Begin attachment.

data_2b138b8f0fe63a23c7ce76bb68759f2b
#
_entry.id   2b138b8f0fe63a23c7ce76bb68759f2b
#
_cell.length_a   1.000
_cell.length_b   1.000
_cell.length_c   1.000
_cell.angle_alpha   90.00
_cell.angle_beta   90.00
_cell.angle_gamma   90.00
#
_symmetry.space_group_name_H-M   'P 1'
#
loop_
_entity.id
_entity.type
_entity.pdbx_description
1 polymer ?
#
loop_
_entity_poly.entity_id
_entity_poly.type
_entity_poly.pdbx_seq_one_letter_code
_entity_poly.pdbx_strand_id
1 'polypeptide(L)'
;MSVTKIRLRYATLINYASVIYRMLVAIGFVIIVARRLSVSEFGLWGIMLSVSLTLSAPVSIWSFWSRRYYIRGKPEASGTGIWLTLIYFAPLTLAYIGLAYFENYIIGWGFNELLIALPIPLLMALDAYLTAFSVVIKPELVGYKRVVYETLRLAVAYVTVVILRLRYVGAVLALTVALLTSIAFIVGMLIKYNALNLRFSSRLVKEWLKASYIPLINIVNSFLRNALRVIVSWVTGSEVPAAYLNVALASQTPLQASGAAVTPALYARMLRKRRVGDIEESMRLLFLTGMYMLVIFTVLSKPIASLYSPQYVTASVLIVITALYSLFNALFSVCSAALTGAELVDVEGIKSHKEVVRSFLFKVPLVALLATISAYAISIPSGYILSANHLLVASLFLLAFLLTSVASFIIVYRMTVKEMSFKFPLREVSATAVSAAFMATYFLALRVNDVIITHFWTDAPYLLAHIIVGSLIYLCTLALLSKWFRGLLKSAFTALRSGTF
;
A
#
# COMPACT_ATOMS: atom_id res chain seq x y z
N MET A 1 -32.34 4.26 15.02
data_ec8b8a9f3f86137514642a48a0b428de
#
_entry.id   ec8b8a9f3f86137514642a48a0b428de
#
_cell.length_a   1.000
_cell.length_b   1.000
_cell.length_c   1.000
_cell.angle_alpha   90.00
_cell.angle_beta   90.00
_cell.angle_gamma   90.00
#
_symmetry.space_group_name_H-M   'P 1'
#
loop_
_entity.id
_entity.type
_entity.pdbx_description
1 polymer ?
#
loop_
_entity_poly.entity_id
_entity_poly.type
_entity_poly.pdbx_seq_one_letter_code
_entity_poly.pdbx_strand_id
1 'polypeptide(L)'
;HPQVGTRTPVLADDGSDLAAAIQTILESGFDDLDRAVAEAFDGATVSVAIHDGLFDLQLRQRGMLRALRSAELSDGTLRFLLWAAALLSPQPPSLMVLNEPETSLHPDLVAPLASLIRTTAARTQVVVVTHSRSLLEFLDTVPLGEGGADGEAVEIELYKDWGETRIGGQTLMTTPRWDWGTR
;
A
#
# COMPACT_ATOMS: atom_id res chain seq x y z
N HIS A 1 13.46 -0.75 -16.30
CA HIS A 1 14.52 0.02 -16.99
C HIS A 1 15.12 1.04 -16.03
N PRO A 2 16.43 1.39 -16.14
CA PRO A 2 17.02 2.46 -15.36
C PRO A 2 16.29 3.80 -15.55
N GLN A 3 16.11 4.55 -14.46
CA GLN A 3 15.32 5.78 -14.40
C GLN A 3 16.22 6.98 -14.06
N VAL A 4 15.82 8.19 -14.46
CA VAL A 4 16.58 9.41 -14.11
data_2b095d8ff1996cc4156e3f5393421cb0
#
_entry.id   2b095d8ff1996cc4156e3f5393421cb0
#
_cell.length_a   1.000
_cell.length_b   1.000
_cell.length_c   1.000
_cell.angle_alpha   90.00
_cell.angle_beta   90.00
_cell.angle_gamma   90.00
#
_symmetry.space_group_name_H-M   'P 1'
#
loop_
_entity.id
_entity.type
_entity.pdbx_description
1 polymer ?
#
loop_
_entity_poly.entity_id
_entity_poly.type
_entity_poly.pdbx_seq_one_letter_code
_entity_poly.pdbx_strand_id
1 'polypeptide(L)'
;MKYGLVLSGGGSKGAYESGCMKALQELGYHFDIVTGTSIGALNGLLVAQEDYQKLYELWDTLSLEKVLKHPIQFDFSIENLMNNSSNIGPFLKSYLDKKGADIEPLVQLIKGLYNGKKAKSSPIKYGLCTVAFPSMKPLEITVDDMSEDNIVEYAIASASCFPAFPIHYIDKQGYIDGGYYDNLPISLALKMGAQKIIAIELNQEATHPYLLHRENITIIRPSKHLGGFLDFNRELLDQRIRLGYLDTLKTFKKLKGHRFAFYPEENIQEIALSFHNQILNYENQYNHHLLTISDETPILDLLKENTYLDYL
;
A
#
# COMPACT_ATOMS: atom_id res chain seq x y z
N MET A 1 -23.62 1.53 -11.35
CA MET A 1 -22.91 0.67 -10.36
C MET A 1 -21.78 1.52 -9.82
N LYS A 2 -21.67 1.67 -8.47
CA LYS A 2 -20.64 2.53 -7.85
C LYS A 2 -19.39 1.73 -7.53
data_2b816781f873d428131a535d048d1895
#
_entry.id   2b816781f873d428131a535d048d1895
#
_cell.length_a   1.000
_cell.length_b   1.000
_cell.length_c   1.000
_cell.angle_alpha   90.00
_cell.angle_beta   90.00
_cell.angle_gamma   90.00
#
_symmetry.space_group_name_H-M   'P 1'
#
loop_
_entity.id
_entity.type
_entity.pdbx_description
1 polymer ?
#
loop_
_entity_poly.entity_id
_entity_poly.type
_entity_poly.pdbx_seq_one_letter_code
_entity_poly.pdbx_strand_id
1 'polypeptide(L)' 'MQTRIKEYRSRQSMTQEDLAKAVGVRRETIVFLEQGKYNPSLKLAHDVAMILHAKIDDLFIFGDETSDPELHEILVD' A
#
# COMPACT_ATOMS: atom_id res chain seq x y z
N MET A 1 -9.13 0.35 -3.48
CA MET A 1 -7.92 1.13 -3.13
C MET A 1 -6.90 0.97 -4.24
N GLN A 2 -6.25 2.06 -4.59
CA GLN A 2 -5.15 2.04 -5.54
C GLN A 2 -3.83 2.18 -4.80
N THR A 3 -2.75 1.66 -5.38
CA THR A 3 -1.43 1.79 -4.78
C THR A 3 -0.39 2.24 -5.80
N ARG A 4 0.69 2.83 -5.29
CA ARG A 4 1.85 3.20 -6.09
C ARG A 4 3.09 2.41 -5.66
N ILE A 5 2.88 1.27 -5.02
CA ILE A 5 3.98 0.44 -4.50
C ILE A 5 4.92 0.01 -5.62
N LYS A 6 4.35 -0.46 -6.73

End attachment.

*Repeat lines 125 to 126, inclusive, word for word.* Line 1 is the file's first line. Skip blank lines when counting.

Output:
_entity.pdbx_description
1 polymer ?